Because a planned campsite had been ﬂooded with water, many of the young people had nowhere to go, and so they stayed on the beach overnight.
Bishop Conley remembered the scene the next morning. “The sun rose over Copacabana Beach Sunday morning, and three million young people assembled along the water’s edge,” he said. “Most of those three million pilgrims had spent the night on the beach.”
In his homily at that Mass, Francis invited the world’s young Catholics to share his vision. “Do not be afraid to go and to bring Christ into every area of life, to the fringes of society, even to those who seem farthest away, most indifferent,” he said.
His words had a powerful impact—but pilgrims were just as struck by his example. Katherine Bauman, a Benedictine College student at the time, presented the ﬁrst reading at the Mass. She told me what it was like to see Francis up close:
“I was particularly struck by his simplicity, his humanity.… He is one of the biggest ‘celebrities’ in the world, and it is clear that he hates the attention, yet he is radiant with joy when he is driven through the crowds. It is obvious that the excitement is not because he is in the spotlight—he does not see crowds, but people, persons, God’s children, and he loves each one of them for that. He is a living example of his own call to truly encounter others, and his demeanor reminds me of the simplicity and accessibility of Christ in his humanity.”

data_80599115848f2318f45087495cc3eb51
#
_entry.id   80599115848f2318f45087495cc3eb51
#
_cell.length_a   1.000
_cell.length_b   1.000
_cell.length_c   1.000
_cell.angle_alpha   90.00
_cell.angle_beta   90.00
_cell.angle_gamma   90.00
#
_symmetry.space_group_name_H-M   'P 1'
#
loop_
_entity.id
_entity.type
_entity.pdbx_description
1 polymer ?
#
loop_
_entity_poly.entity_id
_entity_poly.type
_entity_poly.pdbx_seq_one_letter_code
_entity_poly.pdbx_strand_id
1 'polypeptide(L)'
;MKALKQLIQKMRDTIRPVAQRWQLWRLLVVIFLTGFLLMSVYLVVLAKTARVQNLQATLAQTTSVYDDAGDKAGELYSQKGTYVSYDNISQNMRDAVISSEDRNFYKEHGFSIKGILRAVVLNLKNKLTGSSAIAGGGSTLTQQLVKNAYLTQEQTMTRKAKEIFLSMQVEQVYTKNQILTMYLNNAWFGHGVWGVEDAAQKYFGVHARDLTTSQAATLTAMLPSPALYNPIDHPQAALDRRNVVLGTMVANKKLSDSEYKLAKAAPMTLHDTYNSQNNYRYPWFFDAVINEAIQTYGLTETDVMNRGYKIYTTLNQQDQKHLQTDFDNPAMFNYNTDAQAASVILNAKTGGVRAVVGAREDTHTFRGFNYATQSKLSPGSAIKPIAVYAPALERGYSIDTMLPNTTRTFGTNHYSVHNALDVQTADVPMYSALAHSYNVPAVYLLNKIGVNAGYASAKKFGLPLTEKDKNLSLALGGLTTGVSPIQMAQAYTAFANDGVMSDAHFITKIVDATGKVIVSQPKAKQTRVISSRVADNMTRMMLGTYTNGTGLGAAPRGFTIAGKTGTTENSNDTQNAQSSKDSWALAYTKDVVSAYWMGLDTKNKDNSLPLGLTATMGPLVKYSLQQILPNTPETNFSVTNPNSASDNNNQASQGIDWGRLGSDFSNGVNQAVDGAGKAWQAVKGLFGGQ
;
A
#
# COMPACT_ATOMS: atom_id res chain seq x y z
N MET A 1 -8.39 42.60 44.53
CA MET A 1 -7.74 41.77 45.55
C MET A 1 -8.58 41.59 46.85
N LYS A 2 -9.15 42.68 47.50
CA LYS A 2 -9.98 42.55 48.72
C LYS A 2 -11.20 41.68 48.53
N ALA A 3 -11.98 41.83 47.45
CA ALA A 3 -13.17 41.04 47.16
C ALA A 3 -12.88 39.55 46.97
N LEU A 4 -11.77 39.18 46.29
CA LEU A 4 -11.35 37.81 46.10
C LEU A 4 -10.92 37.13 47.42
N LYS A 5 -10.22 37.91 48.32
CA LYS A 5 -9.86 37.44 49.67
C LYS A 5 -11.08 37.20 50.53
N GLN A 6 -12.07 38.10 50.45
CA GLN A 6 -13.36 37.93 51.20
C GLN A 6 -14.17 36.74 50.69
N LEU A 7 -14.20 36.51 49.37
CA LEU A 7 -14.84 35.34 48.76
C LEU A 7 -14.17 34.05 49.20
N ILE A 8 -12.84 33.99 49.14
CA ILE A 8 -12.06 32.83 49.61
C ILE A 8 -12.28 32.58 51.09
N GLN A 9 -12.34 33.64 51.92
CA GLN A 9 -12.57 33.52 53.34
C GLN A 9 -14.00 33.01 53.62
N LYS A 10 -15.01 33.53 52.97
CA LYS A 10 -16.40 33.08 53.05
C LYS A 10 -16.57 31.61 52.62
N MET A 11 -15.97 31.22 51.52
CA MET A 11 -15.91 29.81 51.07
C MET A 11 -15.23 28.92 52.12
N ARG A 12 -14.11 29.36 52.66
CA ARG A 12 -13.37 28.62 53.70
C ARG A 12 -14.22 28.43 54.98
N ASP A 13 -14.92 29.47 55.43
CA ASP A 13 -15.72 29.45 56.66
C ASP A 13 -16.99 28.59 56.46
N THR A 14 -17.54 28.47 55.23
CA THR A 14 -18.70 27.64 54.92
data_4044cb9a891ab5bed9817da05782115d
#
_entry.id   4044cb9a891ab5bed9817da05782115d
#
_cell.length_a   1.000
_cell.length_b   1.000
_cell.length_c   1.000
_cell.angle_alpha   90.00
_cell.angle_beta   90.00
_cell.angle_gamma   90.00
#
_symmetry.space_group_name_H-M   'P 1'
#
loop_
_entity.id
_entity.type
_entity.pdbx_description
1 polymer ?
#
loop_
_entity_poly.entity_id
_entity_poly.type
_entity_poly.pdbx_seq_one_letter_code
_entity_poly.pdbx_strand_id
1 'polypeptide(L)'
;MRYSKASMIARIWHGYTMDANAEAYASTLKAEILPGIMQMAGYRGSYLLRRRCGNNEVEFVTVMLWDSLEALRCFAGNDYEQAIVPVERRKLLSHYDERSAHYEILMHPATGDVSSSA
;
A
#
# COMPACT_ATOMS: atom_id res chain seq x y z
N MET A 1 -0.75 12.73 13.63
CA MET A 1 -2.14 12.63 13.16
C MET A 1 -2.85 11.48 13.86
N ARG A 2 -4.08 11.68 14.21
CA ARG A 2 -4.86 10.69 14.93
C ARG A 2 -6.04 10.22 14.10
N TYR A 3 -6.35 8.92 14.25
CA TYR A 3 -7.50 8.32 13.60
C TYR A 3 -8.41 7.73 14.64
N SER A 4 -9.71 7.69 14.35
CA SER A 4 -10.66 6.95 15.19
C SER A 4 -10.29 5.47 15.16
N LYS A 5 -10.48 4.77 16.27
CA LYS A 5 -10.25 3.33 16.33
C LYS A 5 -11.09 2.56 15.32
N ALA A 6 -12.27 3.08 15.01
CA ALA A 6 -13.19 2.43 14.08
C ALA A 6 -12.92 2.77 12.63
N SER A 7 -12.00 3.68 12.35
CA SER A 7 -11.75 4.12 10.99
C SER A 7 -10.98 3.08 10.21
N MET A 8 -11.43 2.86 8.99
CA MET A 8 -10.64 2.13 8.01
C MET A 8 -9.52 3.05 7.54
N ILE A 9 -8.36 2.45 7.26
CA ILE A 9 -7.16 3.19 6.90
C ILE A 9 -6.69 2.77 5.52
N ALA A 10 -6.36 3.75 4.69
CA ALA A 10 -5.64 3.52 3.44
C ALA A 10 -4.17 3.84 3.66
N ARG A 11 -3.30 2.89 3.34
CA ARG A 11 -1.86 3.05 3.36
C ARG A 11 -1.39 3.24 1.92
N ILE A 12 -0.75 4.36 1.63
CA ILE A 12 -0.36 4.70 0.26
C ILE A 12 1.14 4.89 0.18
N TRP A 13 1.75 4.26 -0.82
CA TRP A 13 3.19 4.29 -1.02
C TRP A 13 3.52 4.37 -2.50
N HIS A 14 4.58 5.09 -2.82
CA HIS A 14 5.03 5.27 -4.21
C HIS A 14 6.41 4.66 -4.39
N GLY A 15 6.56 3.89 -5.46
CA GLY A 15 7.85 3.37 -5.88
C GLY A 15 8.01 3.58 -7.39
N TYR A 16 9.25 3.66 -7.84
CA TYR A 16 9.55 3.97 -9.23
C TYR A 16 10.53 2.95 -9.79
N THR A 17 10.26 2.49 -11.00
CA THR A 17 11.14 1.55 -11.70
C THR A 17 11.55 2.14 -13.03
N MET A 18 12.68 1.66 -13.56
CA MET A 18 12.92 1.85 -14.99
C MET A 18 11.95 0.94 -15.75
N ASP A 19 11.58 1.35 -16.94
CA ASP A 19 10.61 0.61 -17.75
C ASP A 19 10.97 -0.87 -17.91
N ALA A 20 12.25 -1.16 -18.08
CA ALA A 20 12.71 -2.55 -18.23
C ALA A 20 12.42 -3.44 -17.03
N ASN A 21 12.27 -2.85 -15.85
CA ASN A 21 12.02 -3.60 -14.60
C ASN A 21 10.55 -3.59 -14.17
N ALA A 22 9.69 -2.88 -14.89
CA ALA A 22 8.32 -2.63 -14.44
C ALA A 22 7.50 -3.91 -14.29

The pope’s ﬁve-hour vigil for peace in Syria had the same effect on those who were there. I have described my daughter’s experience there, but it was her ﬁrst exposure to such a thing. You would expect her to be impressed. You wouldn’t necessarily expect it from Father Federico Lombardi. He started working in the Vatican when John Paul II was less than halfway through his papacy.